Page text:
Putin's Choice: The Russian President and the Reset
Abstract:There has been much speculation as to the extent of the reset of Russia-US relations, and whether it can withstand Vladimir Putin's return to the Russian presidency. This paper considers the motivations for the reset, some critical challenges to it, and ultimately confirms concerns that Putin's return could negatively influence the reset's chances for lasting success. In doing so, the paper examines the importance of both agency and structure as influences on Russian foreign policy making; a strong Russian president can personally influence foreign policy in ways his American counterpart does not similarly enjoy. Russia's strong executive enables Putin to have a personal impact upon foreign policy generally, and on Russia-US relations specifically, thereby rendering any assessment of the reset's staying power heavily dependent upon the commitment of the Russian president himself. Previously, Putin has influenced —and set back—relations with the US, and the question now is whether this is likely to happen again. If the reset is to succeed, it will ultimately be Putin's choice.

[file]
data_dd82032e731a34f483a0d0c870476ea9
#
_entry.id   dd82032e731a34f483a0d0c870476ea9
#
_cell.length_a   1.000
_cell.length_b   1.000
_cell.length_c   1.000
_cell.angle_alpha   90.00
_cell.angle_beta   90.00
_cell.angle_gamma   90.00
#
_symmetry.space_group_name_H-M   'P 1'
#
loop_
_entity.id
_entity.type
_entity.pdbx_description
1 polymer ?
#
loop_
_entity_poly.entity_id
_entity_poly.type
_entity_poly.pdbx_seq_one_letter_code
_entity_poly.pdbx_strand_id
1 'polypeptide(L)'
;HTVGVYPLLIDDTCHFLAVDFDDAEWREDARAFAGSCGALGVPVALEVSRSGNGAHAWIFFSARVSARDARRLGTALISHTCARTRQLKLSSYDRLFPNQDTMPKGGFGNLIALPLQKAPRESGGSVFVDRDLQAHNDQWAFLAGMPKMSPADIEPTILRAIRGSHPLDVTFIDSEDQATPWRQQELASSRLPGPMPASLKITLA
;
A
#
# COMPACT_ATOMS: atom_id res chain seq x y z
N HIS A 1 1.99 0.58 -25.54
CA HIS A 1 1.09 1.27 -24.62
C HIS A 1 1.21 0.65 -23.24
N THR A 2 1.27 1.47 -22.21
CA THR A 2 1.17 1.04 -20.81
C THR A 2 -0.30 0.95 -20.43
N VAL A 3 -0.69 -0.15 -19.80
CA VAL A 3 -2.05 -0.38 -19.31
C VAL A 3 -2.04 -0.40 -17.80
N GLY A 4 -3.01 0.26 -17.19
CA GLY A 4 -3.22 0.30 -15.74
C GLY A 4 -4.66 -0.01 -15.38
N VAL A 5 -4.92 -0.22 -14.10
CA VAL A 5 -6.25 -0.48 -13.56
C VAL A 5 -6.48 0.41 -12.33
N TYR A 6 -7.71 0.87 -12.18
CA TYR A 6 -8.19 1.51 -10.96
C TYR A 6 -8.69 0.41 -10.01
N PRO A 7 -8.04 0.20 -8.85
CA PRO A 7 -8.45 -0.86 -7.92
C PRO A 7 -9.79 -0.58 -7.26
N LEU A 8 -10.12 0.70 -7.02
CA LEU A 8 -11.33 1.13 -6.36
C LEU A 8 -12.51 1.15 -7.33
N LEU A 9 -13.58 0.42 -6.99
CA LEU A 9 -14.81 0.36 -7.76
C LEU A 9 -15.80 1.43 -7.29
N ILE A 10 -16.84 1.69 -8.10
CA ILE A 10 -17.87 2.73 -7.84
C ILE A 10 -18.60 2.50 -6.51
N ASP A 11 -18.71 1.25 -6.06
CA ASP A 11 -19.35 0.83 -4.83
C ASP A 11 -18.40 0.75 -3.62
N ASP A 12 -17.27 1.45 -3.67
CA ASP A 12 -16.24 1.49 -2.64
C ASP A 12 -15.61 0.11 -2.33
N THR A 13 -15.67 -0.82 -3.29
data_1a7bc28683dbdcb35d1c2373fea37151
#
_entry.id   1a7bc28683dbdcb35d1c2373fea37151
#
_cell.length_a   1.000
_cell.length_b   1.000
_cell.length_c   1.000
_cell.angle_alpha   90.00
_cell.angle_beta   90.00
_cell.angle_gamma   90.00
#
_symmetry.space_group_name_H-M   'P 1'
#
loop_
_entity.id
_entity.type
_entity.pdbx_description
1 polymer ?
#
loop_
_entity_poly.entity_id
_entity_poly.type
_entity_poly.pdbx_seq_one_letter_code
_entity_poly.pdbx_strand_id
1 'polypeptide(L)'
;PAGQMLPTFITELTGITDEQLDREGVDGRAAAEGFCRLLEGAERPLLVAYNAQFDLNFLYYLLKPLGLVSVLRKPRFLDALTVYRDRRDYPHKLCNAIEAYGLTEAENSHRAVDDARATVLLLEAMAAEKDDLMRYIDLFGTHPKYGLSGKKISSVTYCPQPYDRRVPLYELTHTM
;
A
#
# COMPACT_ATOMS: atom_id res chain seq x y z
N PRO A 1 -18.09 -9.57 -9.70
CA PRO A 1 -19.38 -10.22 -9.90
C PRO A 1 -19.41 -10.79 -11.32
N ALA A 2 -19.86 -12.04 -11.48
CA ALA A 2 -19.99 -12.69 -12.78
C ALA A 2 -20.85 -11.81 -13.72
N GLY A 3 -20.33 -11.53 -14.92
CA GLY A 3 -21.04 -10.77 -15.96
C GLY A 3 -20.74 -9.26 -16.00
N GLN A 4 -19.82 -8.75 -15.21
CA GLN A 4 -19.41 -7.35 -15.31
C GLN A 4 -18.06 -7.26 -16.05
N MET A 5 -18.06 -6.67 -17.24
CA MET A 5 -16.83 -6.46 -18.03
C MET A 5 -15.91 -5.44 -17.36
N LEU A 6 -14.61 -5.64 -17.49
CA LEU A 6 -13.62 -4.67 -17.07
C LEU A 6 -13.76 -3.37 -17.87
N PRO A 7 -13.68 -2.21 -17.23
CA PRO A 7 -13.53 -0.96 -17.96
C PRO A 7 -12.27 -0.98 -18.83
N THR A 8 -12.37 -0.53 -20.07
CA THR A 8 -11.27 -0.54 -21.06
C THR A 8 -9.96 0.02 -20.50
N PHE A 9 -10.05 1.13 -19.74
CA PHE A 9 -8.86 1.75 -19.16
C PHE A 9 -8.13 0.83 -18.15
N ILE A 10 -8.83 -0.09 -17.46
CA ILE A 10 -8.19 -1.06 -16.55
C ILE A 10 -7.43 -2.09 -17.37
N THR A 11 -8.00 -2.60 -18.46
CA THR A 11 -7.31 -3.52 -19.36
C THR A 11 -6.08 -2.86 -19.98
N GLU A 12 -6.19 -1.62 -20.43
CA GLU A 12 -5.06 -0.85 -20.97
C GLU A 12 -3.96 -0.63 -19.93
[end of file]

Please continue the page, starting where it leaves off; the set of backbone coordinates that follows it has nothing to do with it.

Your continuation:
Document Type: Research Article
Publication date: 2013-02-01
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- The St Antony's International Review (STAIR) is the only peer-reviewed journal of international affairs at the University of Oxford. Set up by graduate students of St Antony's College in 2005, the Review has carved out a distinctive niche as a cross-disciplinary outlet for research on the most pressing contemporary global issues, providing a forum in which emerging scholars can publish their work alongside established academics and policymakers. Past contributors include Robert O. Keohane, James N. Rosenau, and Alfred Stepan.
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